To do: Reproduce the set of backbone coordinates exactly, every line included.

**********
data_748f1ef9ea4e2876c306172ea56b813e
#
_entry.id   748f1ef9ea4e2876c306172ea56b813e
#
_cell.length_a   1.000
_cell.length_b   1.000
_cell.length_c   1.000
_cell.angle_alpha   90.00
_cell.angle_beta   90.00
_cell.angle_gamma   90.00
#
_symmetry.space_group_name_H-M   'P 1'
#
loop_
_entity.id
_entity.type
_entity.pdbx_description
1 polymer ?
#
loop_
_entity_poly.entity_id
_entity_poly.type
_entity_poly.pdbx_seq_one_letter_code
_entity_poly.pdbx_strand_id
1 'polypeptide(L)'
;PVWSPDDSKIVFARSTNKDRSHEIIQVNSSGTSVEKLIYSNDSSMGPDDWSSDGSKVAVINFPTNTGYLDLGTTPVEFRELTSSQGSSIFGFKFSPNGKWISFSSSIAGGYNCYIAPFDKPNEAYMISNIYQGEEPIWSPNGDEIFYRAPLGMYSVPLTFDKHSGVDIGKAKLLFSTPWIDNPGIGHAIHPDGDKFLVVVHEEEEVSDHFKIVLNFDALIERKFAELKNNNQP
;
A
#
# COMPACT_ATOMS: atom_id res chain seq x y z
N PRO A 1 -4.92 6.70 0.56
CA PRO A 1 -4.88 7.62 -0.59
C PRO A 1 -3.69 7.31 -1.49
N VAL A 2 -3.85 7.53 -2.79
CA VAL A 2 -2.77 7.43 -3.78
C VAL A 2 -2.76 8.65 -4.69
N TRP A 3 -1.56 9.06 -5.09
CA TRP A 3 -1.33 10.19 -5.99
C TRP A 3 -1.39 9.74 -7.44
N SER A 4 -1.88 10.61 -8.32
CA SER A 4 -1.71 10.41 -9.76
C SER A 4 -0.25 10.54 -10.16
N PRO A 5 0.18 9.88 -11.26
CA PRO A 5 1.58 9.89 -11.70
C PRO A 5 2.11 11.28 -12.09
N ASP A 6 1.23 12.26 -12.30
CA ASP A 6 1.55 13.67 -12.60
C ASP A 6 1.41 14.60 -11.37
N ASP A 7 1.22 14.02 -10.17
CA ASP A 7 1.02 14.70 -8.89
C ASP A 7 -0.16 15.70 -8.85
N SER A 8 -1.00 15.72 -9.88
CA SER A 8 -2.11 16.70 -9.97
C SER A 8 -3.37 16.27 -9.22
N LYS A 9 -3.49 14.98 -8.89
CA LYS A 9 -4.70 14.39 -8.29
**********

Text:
data_748f1ef9ea4e2876c306172ea56b813e
#
_entry.id   748f1ef9ea4e2876c306172ea56b813e
#
_cell.length_a   1.000
_cell.length_b   1.000
_cell.length_c   1.000
_cell.angle_alpha   90.00
_cell.angle_beta   90.00
_cell.angle_gamma   90.00
#
_symmetry.space_group_name_H-M   'P 1'
#
loop_
_entity.id
_entity.type
_entity.pdbx_description
1 polymer ?
#
loop_
_entity_poly.entity_id
_entity_poly.type
_entity_poly.pdbx_seq_one_letter_code
_entity_poly.pdbx_strand_id
1 'polypeptide(L)'
;PVWSPDDSKIVFARSTNKDRSHEIIQVNSSGTSVEKLIYSNDSSMGPDDWSSDGSKVAVINFPTNTGYLDLGTTPVEFRELTSSQGSSIFGFKFSPNGKWISFSSSIAGGYNCYIAPFDKPNEAYMISNIYQGEEPIWSPNGDEIFYRAPLGMYSVPLTFDKHSGVDIGKAKLLFSTPWIDNPGIGHAIHPDGDKFLVVVHEEEEVSDHFKIVLNFDALIERKFAELKNNNQP
;
A
#
# COMPACT_ATOMS: atom_id res chain seq x y z
N PRO A 1 -4.92 6.70 0.56
CA PRO A 1 -4.88 7.62 -0.59
C PRO A 1 -3.69 7.31 -1.49
N VAL A 2 -3.85 7.53 -2.79
CA VAL A 2 -2.77 7.43 -3.78
C VAL A 2 -2.76 8.65 -4.69
N TRP A 3 -1.56 9.06 -5.09
CA TRP A 3 -1.33 10.19 -5.99
C TRP A 3 -1.39 9.74 -7.44
N SER A 4 -1.88 10.61 -8.32
CA SER A 4 -1.71 10.41 -9.76
C SER A 4 -0.25 10.54 -10.16
N PRO A 5 0.18 9.88 -11.26
CA PRO A 5 1.58 9.89 -11.70
C PRO A 5 2.11 11.28 -12.09
N ASP A 6 1.23 12.26 -12.30
CA ASP A 6 1.55 13.67 -12.60
C ASP A 6 1.41 14.60 -11.37
N ASP A 7 1.22 14.02 -10.17
CA ASP A 7 1.02 14.70 -8.89
C ASP A 7 -0.16 15.70 -8.85
N SER A 8 -1.00 15.72 -9.88
CA SER A 8 -2.11 16.70 -9.97
C SER A 8 -3.37 16.27 -9.22
N LYS A 9 -3.49 14.98 -8.89
CA LYS A 9 -4.70 14.39 -8.29